Seminar at Brigham Young University – Software Team Effectiveness

One of the topics I would like to discuss is “Team Effectiveness”. This is a complex topic that has been studied from different perspectives in group research.

Hackman (1987) has argued that, for teams in organizations (i.e., in practice and not in a experimental lab setting), effectiveness is more complex than counting “right answers” or timing the development of a task. Hackman argues that certain team outputs can be difficult to quantify. Furthermore, teams in organizational contexts tend to work together for a much longer time than the participants in a laboratory experiment, and what happens to a team during the development of one project may affect the feasibility of this team working together in the future. In his model, Hackman defines effectiveness as a multiple construct composed of

1. Acceptance of team’s output or results by those that receive or review them (Client Satisfaction with results)

2. Maintained or enhanced capability of members of the team to work together in the future (Team Viability)

3. Team member’s satisfaction has not decreased the the team experience (Member satisfaction with teamwork)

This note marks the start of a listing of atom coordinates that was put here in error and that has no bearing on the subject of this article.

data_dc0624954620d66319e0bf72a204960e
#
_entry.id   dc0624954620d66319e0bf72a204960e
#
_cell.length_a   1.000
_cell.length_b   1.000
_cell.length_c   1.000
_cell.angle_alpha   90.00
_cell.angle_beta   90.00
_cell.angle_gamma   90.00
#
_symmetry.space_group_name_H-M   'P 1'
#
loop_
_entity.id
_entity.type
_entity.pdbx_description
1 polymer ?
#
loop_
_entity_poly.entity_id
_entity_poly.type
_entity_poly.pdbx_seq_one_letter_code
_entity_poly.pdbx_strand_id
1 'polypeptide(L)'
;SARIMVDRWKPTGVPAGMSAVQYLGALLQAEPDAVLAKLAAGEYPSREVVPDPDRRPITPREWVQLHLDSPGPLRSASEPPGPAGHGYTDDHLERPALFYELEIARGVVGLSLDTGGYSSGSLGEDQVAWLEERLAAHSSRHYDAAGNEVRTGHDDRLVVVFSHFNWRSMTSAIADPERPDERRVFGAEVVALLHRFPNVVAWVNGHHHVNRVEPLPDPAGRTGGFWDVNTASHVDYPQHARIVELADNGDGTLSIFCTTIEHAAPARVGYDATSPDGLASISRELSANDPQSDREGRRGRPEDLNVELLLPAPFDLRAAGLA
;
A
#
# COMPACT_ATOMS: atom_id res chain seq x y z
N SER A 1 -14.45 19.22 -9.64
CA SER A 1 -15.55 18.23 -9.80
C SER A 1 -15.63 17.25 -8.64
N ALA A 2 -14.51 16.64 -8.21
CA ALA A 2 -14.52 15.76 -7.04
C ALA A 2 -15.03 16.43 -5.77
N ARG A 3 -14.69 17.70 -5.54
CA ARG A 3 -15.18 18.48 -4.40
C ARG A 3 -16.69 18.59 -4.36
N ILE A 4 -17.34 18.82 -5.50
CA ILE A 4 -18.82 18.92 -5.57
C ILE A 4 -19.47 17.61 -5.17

Cohen (1993) asks the question of whether we consider a team that produces what expected as being successful even if the team members present low morale, are not satisfied with the work, come late to work, or the team turnover is right. In her model, Cohen also considers effectiveness as a multidimensional constructed composed of:

1. Performance: costs, productivity, quality.

2. Member attitudes: satisfaction, trust, commitment.

3. Withdrawal behaviors: absenteeism, turnover.

Yeats and Hyten (1998) acknowledge that effectiveness is multi-dimensional, but only performance as client satisfaction and team economic viability. Their argument is that using a more complex, multi-dimensional view of effectiveness would make a model less accurate, since each dimension is affected differently by other factors that influence team effectiveness.

In the seminar, I will present some of our studies in which distinct definitions of effectiveness were used. I would like to discuss the implications (practical and theoretical) of using simple or more complex definitions in understanding the effectiveness of software teams in practice.

Fabio Silva.


Cohen SG (1993) The Design of Effective Self-managing Teams. Advances in Interdisciplinary Studies of Work Teams. Vol. 1 Theories of Self-managing Working Teams 1:

Hackman J (1987) The design of work teams. Handbook of organizational behavior 315-342.

Yeatts DE, Hyten C (1998) High-performing self-managed work teams. Sage Publications, Inc.


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